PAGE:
Is India really a democracy?

All our politicians make tall claims and rash promises

Just the other day, I was sitting in front of the television with my parents and watching some white garbed, unshaved and seemingly unbathed guy screaming hoarsely into the mike (FYI they are called politicians) about how he is going to turn around the country, like the country isn’t an administrative behemoth but rather his ambassador car! And just then my father commented with irritation that this politics is all a hoax and it doesn’t matter who you vote for, ultimately the votes that matter are all bought, directly or indirectly. Upon hearing this, I wasn’t sure whether I should agree with it or disagree…that was a difficult choice, so I settled with analysing this instead.

Decades of administrative lethargy have led to disillusionment

The disillusionment that the so called middle class has with politics is commonplace enough to be acceptable as well as legendary in the world’s biggest democracy. I wonder what the reason is for this. The Economist and the reader in me believes that this has roots in the socialistic license raj times that our country went through prior to 1991, where the same party retained power for almost forever and even when a part of the masses felt that they needed a change, they neither had a choice nor a say. So the intellectual class, that believed in the free market and saw the harm that “the party” and its ideology were doing to the country, started getting alienated from the political system, i.e. they gave up on it. As the intellectual class (by this I mean the educated middle class) has flourished in the country post-liberalization, they have increasingly turned towards MNCs in a quest for jobs, towards foreign accredited schools for better education and towards English as a language for better global connect-what are all these if not proxy institutions to what the government should ideally have provided to its citizens. Most people see the failure of the political class in the absence of these institutions and therefore feel more irritated towards politicians.

Little improvement in the lot of the common man, even as parliamentarians continue to enjoy their ever-increasing privileges

Union Minister and Maharashtra Cricket Association chief Sharad Pawar gestures during a news conference in Kolkata

As a lifelong resident of Delhi-NCR, I can tell you another reason why people might not exactly love their politicians. You see, when on a searing hot summer afternoon, your auto is stopped in middle of nowhere alongwith ‘n’ number of other vehicles, because a minor politician’s not-so-minor cavalcade would be passing through the road, I am sure you will resolve to not vote for that politician ever. And I believe this is indicative of how things are in our country. People are totally disconnected from their so-called leaders. It’s almost as if our politicians aren’t human but some sort of walking golden statues that need to be protected from the very same people that they represent, the very same people from whose taxes their salaries are being paid! I also wonder how much does a Harvard/Oxford/whatever-great-college graduate who was born in a political family really know about the problems that the citizen at the bottom of the pyramid faces. If this disconnect should not miff people then I don’t know what should.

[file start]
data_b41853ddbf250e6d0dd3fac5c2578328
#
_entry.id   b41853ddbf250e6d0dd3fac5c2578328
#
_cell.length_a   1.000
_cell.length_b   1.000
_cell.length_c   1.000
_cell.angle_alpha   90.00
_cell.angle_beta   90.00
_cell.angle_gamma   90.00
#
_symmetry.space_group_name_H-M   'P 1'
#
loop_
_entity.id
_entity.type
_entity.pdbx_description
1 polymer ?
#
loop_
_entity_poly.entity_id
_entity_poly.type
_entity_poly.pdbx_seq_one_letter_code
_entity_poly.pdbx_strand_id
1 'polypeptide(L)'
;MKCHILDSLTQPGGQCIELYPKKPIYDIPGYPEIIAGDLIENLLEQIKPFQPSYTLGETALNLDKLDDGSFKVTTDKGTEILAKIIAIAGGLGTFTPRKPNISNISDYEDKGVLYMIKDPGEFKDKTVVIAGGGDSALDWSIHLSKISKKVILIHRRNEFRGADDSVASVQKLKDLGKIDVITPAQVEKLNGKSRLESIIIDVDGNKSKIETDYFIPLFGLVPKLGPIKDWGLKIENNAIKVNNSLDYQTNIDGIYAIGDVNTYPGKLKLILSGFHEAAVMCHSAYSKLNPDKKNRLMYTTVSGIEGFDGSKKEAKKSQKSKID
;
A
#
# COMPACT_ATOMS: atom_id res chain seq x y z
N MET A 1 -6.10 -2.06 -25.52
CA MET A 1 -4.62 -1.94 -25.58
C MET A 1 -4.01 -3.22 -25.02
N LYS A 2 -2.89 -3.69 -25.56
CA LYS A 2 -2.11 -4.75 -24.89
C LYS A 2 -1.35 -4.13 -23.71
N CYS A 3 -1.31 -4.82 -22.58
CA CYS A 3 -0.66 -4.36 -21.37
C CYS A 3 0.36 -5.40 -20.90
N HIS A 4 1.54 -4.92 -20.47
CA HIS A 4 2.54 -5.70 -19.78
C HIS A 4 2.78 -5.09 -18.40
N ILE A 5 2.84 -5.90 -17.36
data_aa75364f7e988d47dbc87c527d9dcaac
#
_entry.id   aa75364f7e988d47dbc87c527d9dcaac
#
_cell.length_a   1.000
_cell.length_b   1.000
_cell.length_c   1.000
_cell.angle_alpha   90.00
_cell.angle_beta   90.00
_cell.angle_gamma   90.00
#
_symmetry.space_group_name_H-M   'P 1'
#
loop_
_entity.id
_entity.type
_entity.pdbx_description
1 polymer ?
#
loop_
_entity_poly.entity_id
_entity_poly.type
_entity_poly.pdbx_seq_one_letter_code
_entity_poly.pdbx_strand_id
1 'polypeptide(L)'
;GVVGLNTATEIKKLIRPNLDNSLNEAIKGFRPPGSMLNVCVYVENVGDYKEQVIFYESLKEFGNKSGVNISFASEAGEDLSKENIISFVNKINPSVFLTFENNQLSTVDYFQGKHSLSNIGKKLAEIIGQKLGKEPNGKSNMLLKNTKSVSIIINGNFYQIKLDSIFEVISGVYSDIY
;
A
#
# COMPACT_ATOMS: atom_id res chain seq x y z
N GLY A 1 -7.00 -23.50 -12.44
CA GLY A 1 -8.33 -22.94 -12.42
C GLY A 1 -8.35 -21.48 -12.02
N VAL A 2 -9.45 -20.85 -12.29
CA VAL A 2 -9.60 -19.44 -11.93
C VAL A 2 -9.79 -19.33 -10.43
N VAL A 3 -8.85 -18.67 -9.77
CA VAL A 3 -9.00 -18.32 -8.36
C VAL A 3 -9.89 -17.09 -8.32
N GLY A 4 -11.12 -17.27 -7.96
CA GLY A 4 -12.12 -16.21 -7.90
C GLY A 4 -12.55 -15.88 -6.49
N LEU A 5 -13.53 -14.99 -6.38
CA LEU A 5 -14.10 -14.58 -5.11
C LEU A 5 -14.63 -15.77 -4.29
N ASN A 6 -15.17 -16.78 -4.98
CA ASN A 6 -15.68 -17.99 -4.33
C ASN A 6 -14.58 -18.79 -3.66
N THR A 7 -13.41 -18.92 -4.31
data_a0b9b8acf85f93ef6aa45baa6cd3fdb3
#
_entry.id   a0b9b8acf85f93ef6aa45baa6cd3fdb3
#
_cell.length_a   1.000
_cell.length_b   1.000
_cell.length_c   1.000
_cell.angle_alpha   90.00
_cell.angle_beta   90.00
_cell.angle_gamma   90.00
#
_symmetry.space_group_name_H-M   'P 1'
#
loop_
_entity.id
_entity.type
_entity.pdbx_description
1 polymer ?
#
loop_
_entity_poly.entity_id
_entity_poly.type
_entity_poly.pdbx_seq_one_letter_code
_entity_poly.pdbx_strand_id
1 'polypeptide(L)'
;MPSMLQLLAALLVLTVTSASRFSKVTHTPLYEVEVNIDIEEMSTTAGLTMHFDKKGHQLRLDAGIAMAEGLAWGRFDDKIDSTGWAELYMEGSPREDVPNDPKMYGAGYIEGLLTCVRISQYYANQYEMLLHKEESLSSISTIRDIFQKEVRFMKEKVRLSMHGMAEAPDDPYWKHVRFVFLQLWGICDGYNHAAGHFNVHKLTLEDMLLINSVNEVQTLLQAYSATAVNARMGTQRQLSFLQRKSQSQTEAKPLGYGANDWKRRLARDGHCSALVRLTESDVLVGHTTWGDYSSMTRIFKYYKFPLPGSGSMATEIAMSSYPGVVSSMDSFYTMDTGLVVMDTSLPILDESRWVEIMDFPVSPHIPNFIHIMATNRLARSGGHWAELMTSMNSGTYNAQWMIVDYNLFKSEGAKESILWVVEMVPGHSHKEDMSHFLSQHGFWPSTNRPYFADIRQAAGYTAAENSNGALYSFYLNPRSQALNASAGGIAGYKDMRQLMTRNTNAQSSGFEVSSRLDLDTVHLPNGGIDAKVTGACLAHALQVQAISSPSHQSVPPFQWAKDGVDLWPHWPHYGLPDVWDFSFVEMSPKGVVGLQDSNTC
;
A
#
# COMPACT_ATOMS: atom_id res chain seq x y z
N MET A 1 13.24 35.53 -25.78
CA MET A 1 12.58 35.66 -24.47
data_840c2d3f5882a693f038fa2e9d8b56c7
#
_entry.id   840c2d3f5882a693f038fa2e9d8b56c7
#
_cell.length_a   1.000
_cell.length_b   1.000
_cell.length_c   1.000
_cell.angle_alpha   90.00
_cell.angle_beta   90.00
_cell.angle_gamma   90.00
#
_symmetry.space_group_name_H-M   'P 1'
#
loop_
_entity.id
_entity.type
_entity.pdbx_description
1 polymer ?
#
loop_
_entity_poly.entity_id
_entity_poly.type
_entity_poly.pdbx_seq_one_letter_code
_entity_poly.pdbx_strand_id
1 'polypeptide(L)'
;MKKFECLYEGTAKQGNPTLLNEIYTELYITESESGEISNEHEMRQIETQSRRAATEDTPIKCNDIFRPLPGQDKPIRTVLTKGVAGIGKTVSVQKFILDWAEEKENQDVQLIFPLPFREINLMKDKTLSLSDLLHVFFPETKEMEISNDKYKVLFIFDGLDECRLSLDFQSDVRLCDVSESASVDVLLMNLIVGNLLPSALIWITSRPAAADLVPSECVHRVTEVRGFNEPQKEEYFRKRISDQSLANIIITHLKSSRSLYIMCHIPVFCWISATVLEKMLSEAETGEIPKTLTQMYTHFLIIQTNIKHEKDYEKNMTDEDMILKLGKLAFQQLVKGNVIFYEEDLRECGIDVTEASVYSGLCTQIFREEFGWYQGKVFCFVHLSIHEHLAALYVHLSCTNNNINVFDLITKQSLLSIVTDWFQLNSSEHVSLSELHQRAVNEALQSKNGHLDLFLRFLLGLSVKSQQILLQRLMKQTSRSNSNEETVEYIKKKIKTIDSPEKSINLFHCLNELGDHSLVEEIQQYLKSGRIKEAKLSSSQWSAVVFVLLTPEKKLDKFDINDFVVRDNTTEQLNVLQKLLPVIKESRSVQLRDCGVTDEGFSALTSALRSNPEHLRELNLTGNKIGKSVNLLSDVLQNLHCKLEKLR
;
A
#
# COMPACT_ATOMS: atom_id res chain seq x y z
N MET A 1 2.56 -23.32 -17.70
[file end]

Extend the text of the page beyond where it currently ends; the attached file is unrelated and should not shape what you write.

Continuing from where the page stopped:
Nepotism in politics subverting our democracy?

Another thought that bubbles in my head regarding this subject is the ‘barriers to entry’ in politics. Say for example, I had to write god-knows-what number of examinations to get through a business school and it is only post acquiring my MBA degree that I will be eligible to work in some decent firm. But what about the Gandhis and the Scindias and the Pilots of the world…I don’t think that they had to prove their mettle in anyway apart from the accident of birth, to lay claim to the thrones they so proudly wear on their heads. I am not contesting the fact that they may be competent individuals, but their surnames give them an undue advantage over someone who has no political pedigree and wants to enter this field. As a product of meritocracy, this leads me to have serious reservations about most of our existing politicians who happen to be heirs/heiresses of erstwhile politicians.


The reasons that I propose above are neither exhaustive nor are they definitely true. There may be better and more ‘reasonable’ reasons for the scorn that the so-called ‘common man’ has for the political class but the fact that there is scorn does not bode well for the future of our country. I was never good in Social Science in school, but I remember one lesson from my Democratic Politics book- A democracy is participative by definition. I guess, if a democracy does not remain participative, it will cease to remain a democracy at all-this thought makes me feel very uneasy.

– Anonymous

– The author of this post is an MBA graduate from one of the top ten B schools in the country. Views reflect the opinion of the author.